One of the first lessons of the fire was the importance of tree debris in stabilizing the unprotected soil. The living trees in this forest weren’t burned so much as boiled alive as their living cambium layer was superheated beneath their bark. The surprising result in the first season after the fire was scorched bark peeling away to reveal untouched wood underneath.
The piles of peeled bark provided an immediate layer of mulch over the exposed soil, with smaller twigs and limbs also helping to form the beginnings of a new duff layer on the burnt soil.
The roots of some understory plants in the worst of the burn zone also survived the fire, including huckleberry, beargrass and avalanche lilies. Two years after the fire, seeds blown into the burn began to establish, and the recovery was underway in surprisingly short order. Read more about the initial recovery in this 2012 WyEast Blog article.
2016: Five Years of Recovery
This year marks the five-year anniversary of the fire, and the recovery within the Dollar Burn is in full swing, though it will take a century or more for the area to fully recover – more on that in a moment.
How does the Dollar Burn of today compare to the first summer after the fire? As the July scenes along the Vista Ridge Trail (below) show, the understory is recovering rapidly.
In 2012, avalanche lilies sprung from bulbs spared by the heat of the fire, creating striking stripes of white blossoms and bright green foliage where these plants survived. A few beargrass (a close relative of the lily family) also survived, thanks to deep underground roots that escaped the fire. A few scattered huckleberry and other understory shrubs also sprouted from surviving roots in the first summer after the fire.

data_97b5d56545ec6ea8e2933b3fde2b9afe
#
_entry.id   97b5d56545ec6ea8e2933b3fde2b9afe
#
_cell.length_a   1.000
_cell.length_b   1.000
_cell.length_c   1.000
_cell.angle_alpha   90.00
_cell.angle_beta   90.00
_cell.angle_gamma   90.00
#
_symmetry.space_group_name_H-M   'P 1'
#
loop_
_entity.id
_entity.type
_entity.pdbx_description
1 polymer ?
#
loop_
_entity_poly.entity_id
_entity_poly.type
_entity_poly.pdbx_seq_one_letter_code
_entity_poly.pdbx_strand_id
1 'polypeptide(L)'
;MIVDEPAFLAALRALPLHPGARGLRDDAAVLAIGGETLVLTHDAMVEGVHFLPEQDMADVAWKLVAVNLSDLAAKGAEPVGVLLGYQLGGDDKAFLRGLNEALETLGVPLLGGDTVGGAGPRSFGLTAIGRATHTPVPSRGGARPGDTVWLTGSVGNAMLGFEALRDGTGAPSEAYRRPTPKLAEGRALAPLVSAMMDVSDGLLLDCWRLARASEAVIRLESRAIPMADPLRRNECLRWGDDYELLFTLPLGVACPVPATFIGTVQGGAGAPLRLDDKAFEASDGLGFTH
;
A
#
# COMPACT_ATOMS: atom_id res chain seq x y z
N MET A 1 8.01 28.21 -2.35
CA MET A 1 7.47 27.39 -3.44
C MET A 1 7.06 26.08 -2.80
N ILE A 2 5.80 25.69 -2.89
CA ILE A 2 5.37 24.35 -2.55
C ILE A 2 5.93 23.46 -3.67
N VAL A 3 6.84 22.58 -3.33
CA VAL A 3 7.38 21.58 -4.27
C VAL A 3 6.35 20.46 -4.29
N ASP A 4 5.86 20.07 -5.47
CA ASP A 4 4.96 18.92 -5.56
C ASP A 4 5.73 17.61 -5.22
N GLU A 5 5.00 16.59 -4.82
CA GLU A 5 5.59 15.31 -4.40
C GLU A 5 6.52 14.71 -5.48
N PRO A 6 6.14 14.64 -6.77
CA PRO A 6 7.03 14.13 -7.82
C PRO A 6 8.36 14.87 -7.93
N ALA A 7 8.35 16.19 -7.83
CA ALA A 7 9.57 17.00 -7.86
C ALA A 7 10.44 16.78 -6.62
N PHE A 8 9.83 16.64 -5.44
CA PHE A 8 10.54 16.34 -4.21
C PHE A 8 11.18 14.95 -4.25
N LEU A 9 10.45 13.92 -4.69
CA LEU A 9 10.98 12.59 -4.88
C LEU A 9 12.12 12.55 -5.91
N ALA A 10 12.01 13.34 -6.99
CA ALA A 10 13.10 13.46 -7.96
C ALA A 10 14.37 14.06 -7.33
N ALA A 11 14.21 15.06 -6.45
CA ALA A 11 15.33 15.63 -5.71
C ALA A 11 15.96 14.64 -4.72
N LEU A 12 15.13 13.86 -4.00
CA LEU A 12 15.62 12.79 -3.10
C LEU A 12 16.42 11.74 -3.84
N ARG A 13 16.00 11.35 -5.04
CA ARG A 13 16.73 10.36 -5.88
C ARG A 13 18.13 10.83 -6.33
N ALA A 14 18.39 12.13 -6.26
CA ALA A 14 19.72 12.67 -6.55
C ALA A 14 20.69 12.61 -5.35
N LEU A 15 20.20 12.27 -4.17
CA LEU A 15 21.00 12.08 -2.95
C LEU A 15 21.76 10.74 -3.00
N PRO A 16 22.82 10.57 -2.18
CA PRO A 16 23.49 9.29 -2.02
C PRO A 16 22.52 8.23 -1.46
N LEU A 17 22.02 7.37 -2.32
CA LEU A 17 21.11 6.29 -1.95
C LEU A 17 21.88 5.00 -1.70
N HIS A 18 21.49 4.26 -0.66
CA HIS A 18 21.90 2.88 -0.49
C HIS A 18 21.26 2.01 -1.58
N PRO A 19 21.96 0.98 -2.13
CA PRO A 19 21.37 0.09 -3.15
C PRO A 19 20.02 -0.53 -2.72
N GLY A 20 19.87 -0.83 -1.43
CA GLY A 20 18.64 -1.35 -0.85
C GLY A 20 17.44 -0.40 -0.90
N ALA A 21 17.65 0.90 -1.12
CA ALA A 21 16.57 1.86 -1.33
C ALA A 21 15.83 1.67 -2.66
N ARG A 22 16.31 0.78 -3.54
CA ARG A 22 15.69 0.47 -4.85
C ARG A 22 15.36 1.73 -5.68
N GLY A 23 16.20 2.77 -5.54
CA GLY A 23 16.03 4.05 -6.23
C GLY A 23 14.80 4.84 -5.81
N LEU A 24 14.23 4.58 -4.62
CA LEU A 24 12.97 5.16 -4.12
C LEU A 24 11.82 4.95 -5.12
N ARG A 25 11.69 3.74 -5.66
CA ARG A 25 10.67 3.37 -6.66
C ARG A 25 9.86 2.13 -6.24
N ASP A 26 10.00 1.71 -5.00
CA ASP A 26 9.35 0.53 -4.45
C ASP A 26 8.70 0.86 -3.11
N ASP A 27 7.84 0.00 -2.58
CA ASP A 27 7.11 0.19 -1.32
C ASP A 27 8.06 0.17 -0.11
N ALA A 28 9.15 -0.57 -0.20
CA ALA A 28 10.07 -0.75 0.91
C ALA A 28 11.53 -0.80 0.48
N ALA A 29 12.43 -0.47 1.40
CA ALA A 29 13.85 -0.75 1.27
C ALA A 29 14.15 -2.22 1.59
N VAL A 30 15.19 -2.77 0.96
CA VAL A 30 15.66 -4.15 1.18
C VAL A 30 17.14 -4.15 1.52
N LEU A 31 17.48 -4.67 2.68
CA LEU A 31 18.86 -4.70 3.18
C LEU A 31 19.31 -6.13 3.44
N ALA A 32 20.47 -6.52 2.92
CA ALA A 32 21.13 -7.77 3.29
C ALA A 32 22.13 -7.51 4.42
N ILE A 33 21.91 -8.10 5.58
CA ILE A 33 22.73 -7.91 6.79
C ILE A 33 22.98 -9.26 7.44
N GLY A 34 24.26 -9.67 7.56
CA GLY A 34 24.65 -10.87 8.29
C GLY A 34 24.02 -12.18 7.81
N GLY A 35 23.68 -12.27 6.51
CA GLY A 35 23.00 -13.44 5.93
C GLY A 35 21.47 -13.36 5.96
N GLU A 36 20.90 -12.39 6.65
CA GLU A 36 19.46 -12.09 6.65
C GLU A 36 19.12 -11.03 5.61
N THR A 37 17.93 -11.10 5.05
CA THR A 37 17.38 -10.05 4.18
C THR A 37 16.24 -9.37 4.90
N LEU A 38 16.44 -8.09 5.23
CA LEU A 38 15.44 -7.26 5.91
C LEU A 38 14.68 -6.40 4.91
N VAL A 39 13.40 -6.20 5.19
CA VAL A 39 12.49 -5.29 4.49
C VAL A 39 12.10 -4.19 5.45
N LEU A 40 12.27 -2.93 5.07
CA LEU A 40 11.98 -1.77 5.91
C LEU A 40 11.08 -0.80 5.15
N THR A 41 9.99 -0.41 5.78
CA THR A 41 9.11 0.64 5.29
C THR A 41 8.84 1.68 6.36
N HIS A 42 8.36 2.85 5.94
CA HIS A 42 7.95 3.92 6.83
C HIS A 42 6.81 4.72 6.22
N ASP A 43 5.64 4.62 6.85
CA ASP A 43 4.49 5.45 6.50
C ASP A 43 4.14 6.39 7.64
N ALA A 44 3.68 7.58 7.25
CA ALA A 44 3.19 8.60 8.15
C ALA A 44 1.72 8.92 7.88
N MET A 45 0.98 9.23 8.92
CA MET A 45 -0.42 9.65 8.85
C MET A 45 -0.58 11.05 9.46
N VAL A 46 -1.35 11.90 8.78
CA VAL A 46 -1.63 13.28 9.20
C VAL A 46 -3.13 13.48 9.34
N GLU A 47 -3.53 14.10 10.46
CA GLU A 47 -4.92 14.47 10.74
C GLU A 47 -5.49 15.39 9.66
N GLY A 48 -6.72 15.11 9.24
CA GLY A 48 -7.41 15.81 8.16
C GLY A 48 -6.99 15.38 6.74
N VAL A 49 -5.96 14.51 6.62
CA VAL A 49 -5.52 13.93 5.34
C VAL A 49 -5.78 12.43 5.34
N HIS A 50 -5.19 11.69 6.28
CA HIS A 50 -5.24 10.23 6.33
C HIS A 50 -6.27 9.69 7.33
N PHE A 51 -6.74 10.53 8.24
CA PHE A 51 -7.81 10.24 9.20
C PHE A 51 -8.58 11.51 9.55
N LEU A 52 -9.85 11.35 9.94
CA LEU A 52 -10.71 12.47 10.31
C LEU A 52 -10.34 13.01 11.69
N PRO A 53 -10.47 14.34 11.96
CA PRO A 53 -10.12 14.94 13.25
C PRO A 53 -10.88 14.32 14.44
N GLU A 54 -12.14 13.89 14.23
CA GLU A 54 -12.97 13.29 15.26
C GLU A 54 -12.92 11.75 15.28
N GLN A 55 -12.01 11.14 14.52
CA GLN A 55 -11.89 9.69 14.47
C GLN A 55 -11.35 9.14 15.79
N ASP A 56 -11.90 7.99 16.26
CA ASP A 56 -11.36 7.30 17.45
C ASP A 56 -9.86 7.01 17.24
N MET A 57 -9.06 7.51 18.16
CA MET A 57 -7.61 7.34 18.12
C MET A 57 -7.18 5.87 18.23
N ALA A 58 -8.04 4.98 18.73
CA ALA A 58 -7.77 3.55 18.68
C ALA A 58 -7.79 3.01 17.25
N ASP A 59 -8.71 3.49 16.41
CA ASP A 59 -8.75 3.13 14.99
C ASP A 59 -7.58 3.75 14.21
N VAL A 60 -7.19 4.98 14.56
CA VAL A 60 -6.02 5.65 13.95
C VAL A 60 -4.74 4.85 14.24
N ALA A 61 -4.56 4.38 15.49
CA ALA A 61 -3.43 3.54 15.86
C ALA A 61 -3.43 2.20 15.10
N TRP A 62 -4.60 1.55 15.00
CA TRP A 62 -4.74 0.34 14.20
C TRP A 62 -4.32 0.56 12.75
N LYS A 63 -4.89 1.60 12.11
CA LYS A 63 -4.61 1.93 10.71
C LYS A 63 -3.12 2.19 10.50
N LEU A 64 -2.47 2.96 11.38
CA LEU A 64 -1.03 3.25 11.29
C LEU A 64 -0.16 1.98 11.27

In recent years, the beargrass and avalanche lily display in the Dollar Burn has become a spectacular attraction for early season hikers on the Vista Rigde Trail as these fire survivors continue flourish and spread in the bright new conditions. Other shrubby survivors, like huckleberry, have also continued to recover, thriving in the bright new conditions created by the fire.
But the story in the last few years of the recovery has been the arrival of new plants in the burn zone, blown in by seed or deposited by wildlife. These include more understory species, but also the first few conifers to take root.
After five years, most of the scorched bark has fallen from the torched trees, and the trunks underneath have bleached from their initial golden shades of newly exposed wood to weathered silver and gray shades of a “ghost forest”.
The standing ghost trees still retain a surprising number of their limbs, and perhaps more surprising, very few have toppled in the five years since the fire. This is testament to the fact that the core of these trees didn’t burn. Most will stand for decades before insects and decay finally bring them down.
A few trees in the burn zone were cut by firefighters in an attempt to create fire lines. Today, these cut stumps provide a look at the age of this forest. While the trees in the Dollar Burn aren’t particularly large by Pacific Northwest standards, they were actually quite old. The cut tree shown above was more than 300 years old and stump below is from a tree that had grown on Vista Ridge for 360 years!
The extreme weather conditions and thin soils make for a hard life for subalpine trees, stunting their relative size compared to lower-elevation forests.